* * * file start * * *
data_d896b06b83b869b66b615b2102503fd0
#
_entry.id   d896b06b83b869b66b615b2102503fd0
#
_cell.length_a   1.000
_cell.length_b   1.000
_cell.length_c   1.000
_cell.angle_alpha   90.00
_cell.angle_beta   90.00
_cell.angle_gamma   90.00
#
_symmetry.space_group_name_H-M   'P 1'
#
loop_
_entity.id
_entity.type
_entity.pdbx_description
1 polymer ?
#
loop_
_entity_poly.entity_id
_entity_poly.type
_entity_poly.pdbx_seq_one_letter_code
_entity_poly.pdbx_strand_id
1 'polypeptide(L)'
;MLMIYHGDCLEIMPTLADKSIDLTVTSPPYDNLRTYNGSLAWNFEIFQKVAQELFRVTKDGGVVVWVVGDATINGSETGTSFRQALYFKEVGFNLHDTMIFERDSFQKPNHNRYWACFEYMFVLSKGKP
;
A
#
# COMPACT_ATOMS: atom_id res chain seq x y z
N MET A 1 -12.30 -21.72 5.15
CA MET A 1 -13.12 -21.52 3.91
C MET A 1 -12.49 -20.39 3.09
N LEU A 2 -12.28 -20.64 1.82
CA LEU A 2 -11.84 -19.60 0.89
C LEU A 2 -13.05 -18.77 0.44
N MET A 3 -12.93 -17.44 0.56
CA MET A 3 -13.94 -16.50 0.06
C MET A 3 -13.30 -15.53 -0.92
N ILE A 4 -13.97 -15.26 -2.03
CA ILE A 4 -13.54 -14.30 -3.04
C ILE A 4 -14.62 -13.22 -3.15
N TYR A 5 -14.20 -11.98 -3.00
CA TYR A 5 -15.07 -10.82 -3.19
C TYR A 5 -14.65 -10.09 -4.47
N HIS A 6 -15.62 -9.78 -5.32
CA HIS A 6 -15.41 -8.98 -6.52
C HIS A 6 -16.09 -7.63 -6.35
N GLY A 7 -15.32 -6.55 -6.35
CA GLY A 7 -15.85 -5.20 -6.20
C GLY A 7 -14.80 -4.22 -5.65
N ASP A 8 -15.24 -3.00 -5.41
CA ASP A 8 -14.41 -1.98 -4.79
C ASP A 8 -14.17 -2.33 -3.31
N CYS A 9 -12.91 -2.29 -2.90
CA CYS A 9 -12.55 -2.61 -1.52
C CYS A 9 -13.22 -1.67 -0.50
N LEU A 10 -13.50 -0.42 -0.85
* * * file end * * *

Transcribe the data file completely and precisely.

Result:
data_d896b06b83b869b66b615b2102503fd0
#
_entry.id   d896b06b83b869b66b615b2102503fd0
#
_cell.length_a   1.000
_cell.length_b   1.000
_cell.length_c   1.000
_cell.angle_alpha   90.00
_cell.angle_beta   90.00
_cell.angle_gamma   90.00
#
_symmetry.space_group_name_H-M   'P 1'
#
loop_
_entity.id
_entity.type
_entity.pdbx_description
1 polymer ?
#
loop_
_entity_poly.entity_id
_entity_poly.type
_entity_poly.pdbx_seq_one_letter_code
_entity_poly.pdbx_strand_id
1 'polypeptide(L)'
;MLMIYHGDCLEIMPTLADKSIDLTVTSPPYDNLRTYNGSLAWNFEIFQKVAQELFRVTKDGGVVVWVVGDATINGSETGTSFRQALYFKEVGFNLHDTMIFERDSFQKPNHNRYWACFEYMFVLSKGKP
;
A
#
# COMPACT_ATOMS: atom_id res chain seq x y z
N MET A 1 -12.30 -21.72 5.15
CA MET A 1 -13.12 -21.52 3.91
C MET A 1 -12.49 -20.39 3.09
N LEU A 2 -12.28 -20.64 1.82
CA LEU A 2 -11.84 -19.60 0.89
C LEU A 2 -13.05 -18.77 0.44
N MET A 3 -12.93 -17.44 0.56
CA MET A 3 -13.94 -16.50 0.06
C MET A 3 -13.30 -15.53 -0.92
N ILE A 4 -13.97 -15.26 -2.03
CA ILE A 4 -13.54 -14.30 -3.04
C ILE A 4 -14.62 -13.22 -3.15
N TYR A 5 -14.20 -11.98 -3.00
CA TYR A 5 -15.07 -10.82 -3.19
C TYR A 5 -14.65 -10.09 -4.47
N HIS A 6 -15.62 -9.78 -5.32
CA HIS A 6 -15.41 -8.98 -6.52
C HIS A 6 -16.09 -7.63 -6.35
N GLY A 7 -15.32 -6.55 -6.35
CA GLY A 7 -15.85 -5.20 -6.20
C GLY A 7 -14.80 -4.22 -5.65
N ASP A 8 -15.24 -3.00 -5.41
CA ASP A 8 -14.41 -1.98 -4.79
C ASP A 8 -14.17 -2.33 -3.31
N CYS A 9 -12.91 -2.29 -2.90
CA CYS A 9 -12.55 -2.61 -1.52
C CYS A 9 -13.22 -1.67 -0.50
N LEU A 10 -13.50 -0.42 -0.85